Why We Eat What You Eat : The Psychology Of Eating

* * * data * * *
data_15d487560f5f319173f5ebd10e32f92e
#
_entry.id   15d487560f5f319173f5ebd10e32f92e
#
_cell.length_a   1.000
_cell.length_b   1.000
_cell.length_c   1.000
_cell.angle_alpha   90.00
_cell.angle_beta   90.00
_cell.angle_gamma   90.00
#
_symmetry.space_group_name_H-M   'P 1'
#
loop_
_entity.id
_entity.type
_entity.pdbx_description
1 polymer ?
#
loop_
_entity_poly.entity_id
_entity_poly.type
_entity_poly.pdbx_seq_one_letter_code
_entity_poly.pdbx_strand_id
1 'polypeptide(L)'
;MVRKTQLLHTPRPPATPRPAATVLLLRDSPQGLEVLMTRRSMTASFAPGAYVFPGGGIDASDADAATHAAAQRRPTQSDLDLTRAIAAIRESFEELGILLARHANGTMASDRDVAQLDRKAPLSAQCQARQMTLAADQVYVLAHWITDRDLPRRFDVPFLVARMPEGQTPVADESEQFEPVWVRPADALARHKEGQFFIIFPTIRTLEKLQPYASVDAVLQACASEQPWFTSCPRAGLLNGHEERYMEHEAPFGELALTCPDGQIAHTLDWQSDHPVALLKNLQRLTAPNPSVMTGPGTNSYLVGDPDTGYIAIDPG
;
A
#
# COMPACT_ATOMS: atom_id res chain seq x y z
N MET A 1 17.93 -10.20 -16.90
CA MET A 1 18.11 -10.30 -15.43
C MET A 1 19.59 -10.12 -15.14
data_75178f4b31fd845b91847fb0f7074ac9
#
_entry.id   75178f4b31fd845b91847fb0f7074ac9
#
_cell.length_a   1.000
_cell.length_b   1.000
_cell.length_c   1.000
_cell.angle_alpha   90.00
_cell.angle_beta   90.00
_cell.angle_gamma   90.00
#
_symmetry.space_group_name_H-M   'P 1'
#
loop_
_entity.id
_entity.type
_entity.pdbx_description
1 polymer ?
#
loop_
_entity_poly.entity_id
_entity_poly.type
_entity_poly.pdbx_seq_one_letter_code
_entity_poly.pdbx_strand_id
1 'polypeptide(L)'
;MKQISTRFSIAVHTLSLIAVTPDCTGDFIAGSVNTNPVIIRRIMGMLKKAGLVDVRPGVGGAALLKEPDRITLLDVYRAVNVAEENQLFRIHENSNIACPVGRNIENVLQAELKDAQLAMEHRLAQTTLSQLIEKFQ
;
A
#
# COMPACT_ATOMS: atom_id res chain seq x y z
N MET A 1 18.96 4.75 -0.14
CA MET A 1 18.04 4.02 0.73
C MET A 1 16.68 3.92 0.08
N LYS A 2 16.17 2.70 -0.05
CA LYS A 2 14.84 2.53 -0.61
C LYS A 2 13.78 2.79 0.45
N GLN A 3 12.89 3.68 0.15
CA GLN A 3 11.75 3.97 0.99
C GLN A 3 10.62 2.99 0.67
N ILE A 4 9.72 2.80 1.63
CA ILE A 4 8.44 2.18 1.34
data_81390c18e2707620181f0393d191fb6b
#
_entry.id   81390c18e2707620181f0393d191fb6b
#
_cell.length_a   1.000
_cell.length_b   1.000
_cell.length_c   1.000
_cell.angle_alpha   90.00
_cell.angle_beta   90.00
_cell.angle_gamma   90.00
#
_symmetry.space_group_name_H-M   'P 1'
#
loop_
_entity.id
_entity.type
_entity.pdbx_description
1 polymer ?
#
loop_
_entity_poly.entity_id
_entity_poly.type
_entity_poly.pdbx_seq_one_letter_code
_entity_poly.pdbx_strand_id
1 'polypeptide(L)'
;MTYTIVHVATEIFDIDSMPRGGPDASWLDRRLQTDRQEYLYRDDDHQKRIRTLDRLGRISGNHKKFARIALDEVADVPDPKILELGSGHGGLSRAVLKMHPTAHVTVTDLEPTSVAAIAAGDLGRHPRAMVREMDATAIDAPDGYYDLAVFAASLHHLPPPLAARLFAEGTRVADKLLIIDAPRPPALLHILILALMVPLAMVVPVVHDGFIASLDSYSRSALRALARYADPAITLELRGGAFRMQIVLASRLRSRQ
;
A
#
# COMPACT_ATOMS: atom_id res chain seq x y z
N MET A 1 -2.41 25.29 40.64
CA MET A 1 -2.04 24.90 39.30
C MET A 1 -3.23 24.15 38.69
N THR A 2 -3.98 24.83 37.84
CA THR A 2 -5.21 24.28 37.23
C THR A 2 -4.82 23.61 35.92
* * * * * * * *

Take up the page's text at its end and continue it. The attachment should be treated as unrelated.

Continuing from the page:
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Why Am I Eating This?: Review of “Why We Eat What We Eat: The Psychology of Eating.” edited by Elizabeth D. Capaldi I love macaroni and cheese. I don’t mean that in an “yeah, it is really good!” way, I mean it in a “I could seriously eat this for the rest of my life” kind of way. Food has always been something I’ve loved for as long as I can remember. Not just because I need it to survive, but I actually enjoy eating food very much. It never even occurred to me that the reason I enjoy eating so much could be psychological. I always thought that was just who I was and who my friends thought I was. As it turns out, there’s a reason as to why I eat what I do and why I eat as much as you. In the book Why We Eat What We Eat: The Psychology of Eating, editor Elizabeth D. Capaldi provides up-to-date information and research as to how and why people develop eating habits. Capaldi also explains the way that eating patterns affect our bodies and minds. Eating is arguably the most important of human activities. In Western society in particular, there is great interest in diet, health, and food preferences. This work seeks to translate research results on the psychology of eating for health and psychology readers as well as other readers. The book also explains how eating patterns can emerge from life experiences. The text offers hope that healthy eating patterns can be learned. It proposes models for normal eating behavior and discusses how and why eating deviates from these norms (Nielsen Book Data). Though the book was not written entirely by Capaldi, her selections from other authors and her own writings do an excellent job of explaining the psychology of eating. Why We Eat What We Eat: The Psychology of Eating was edited by Elizabeth ... ... middle of paper ... ... that can be used as a guidance to long-term treatment of eating disorders. The article includes the need for patience in the resistance phase of treatment, allowing the patient to feel and express pain, and inevitable and necessary plateau phases in treatment. It also discusses the importance of support and affirmation from a psychoanalyst on a patient 's treatment and healing (Zerbe, 2015). When it come to eating, humans sure seem to know what they are doing. Or do they? For years psychologists have been studying the way that food preferences develop. The book Why We Eat What We Eat: The Psychology of Eating, edited by Elizabeth D. Capaldi, tells all about how food preferences are established and what determines why we do or don’t like certain foods. Capaldi certainly did extensive research on the psychology of eating and it shows in how well put together her book.
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